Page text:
Who’s the WR1? : Parsing out the go-to receiver in some of the more convoluted receiving corps, NFC Edition
Last week I pondered over some of the more difficult WR situations in the AFC in regards to their no.1 WRs. This week I continue mulling over the NFC teams with similar quagmires…
Washington Redskins: Some would say the conversation about a no.1 WR in Washington ended when Terrelle Pryor stepped off the plane, but can we really assume that right off the bat? After all, Josh Doctson was a first round pick last year and a lot of people’s top rookie receiver in many a draft – dynasty and otherwise. Unfortunately for him and anyone relying on him for production, his campaign was derailed by a nagging achilles injury that kept him off the field for almost the entire season. Now a full-go, Doctson has impressed thus far in the preseason, and barring a setback, he is primed to realize his potential. And then there’s Jamison Crowder, who actually led the Redskins WRs in TDs last year with 7. After the departure of Pierre Garcon, he’s the lone starting veteran WR of the offense, and he’s got a nice rapport with Kurt Cousins. After considering the options, I have to circle back around to Pryor. His former QB pedigree makes him a rarity amongst receivers as he already thinks like the guy throwing him the ball – Cousins has already attested to the uniqueness of the situation. And though Crowder led the team in TDs last season, the ‘Skins dropped to 30th in red-zone efficiency over that time, indicating that they need help in that department, and Pryor is the perfect candidate for a pronounced role near the end-zone. So while Doctson should surprise and Crowder should maintain, Pryor has the highest ceiling of the lot and a rock solid floor.
Chicago Bears: It pains me to say that the best athlete in the Bears WR corps is the unsafest bet of the lot, but it’s true. Kevin White may never be the player we saw prior to his arrival to the NFL due to repeated injuries to his left leg. I’d be remised to say he’s the no.1 in Chicago, knowing that he’s hardly a lock to start the season healthy. Next to him is Cameron Meredith, a 2nd year player who is dealing with his own injury to his thumb – hand injuries can be notoriously difficult to combat as a WR, just ask Michael Floyd. The two new additions to the Bears are Kendall Wright and Markus Wheaton, who are almost identical in player profile in my opinion. They’re both smaller slot guys with great hands but little use in the red-zone. All indications are the Meredith will be ready for the season, even if he has surgery, and though his outlook is in question somewhat, I can’t deny the glimpses of beastliness he displayed throughout the 2016 season as the de facto no.1 in Chicago. I’ll leave him there.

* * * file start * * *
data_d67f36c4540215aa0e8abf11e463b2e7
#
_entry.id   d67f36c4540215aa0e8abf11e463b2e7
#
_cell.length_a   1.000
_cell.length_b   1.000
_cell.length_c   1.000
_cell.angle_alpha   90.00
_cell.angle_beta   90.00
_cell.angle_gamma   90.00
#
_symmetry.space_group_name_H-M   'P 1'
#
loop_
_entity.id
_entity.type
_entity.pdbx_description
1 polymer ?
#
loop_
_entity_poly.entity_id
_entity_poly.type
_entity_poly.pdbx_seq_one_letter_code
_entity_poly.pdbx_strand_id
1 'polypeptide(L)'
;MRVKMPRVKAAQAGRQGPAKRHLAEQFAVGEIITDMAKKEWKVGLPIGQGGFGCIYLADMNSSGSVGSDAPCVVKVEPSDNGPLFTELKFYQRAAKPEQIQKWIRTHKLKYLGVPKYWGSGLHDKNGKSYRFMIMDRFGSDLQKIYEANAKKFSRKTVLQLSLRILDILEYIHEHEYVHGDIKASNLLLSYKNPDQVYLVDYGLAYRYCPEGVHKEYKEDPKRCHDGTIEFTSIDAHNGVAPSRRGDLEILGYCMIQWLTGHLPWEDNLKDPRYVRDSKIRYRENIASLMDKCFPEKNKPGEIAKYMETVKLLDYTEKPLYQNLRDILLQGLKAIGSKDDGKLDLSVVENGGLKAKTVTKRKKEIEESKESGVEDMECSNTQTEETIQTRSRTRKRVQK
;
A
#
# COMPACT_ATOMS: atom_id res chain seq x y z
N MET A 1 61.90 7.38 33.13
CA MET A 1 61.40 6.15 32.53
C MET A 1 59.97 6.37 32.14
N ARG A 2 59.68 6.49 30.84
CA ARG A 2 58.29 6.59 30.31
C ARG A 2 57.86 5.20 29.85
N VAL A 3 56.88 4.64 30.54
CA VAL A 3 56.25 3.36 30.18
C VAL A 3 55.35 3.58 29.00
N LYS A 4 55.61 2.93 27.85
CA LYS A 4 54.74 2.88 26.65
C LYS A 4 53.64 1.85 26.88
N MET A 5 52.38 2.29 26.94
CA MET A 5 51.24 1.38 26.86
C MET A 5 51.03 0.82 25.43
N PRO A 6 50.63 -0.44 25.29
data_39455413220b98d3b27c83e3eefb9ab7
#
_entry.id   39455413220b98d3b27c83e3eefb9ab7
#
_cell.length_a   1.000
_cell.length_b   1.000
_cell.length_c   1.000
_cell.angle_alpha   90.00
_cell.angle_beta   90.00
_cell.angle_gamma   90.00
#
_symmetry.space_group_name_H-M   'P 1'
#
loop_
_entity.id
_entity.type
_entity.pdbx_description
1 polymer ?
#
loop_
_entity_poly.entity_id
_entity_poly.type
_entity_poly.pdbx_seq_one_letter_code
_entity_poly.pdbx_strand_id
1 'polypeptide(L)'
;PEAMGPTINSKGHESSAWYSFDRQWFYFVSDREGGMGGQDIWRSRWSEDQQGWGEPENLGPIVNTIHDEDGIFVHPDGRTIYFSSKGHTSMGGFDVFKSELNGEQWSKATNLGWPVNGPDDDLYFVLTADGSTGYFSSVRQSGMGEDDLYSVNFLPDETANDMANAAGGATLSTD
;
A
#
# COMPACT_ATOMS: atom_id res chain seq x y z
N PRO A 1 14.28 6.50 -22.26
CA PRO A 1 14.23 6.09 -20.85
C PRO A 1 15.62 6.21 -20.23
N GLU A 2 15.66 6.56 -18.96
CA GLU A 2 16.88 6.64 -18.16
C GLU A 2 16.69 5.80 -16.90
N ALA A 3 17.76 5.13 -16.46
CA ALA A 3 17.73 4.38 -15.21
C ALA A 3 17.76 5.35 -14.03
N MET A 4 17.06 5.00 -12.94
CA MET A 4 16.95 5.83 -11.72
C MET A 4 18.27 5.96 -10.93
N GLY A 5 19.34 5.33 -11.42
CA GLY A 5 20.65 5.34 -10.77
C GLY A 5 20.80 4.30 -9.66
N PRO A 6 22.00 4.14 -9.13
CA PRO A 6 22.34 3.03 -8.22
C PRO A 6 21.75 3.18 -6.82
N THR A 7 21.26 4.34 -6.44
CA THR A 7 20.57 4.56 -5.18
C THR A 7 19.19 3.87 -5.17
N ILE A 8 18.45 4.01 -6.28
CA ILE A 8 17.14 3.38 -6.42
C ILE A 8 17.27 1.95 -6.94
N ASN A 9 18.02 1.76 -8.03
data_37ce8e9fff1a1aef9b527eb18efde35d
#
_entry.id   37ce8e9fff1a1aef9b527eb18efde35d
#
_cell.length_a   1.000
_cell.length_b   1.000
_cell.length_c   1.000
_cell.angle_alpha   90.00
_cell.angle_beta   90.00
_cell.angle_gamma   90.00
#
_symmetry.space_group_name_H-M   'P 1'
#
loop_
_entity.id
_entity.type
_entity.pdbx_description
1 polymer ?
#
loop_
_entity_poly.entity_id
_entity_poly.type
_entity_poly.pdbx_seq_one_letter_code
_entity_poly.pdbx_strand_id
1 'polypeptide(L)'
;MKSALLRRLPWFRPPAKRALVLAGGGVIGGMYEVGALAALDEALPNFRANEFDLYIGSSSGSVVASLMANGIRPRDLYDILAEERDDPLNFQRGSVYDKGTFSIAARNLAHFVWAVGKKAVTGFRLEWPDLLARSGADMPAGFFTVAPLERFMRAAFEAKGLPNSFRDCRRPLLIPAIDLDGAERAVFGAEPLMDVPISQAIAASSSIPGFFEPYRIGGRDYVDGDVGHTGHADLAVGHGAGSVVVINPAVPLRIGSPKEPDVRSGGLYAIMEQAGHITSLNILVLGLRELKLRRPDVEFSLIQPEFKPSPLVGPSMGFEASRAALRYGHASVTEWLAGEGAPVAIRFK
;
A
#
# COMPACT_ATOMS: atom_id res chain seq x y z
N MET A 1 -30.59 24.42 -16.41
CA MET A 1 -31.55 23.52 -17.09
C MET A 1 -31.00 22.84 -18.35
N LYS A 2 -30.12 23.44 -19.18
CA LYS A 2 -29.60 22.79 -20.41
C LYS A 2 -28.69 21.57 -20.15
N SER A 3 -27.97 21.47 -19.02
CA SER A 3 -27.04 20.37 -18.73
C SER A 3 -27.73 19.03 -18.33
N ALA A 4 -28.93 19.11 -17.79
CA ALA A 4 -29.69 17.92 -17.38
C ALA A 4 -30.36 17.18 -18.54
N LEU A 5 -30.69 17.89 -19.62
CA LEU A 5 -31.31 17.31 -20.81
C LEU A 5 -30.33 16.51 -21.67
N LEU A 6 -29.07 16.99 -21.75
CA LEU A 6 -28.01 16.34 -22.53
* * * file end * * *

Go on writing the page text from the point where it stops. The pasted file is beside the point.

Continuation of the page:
Detroit Lions: So the pervading thought concerning Marvin Jones was that he was a no.1 receiver who just hadn’t been given the opportunity to flourish in Cincinnati. After an underwhelming season as a Lion, we can now safely say that situation was not the problem. Jones isn’t a no.1 wideout, at least not for any considerable length of time. And what about Golden Tate? Well, there were only 13 WRs with more yards than him last year(1,077), so that’s a step in the right direction. He only had 4 TDs on the season though, which puts him down at no.37. On his own team that left him tied for 2nd with Marvin Jones behind Theo Riddick who had 6. The darkhorse for the top spot in Detroit is rookie Kenny Golladay, who was drafted in the
4th 3rd round to the befuddlement of most onlookers. Golladay has metrics that resemble former Lions receiver Calvin Johnson, but he seems like a project player who needs a couple years to get on track. Maybe the Lions are onto something though, as Golladay has been a standout at OTAs, getting open with consistency and not letting balls hit the ground. While this makes fantasy trashman like me champ at the bit, I’ve seen too many promising rookies flounder when it comes to showtime to say that he’s the most likely option for success on this team. Jim Bob Cooter’s small ball offense caters to Tate, and if he can be more productive in the end-zone, Tate is the closest thing the Lions have to a consistent no.1 WR.
Minnesota Vikings: It’s very tempting for me to place the newly contracted Adam Thielen as the “guy” in Minnesota after his breakout season in which he racked up 967 yards and 5 TDs, but Stefon Diggs is still top of the pecking order in Minnesota if he can stay healthy. He missed 3 more games than Thielen and had only 64 fewer yards on the year. Both players are going to be great values in fantasy this year though, as a revamped running game should give them more room to run.
Los Angeles Rams: I’m not sure the Rams have a true no.1 on their roster, but Robert Woods starts out the season as the favorite. He’s an underwhelming choice, but it’s been shown that Tavon Austin can’t carry the load as the go-to for the Rams. Rookies Cooper Kupp and Josh Reynolds are both right in the mix – Cooper has lit up rookie minicamp, and Reynolds is arguably the team’s best red-zone target. Woods can do a little bit of what they both do though, and he has the experience to back it up at the next level. Even if Woods isn’t the guy in the end, the Rams are going to give him every opportunity to be him.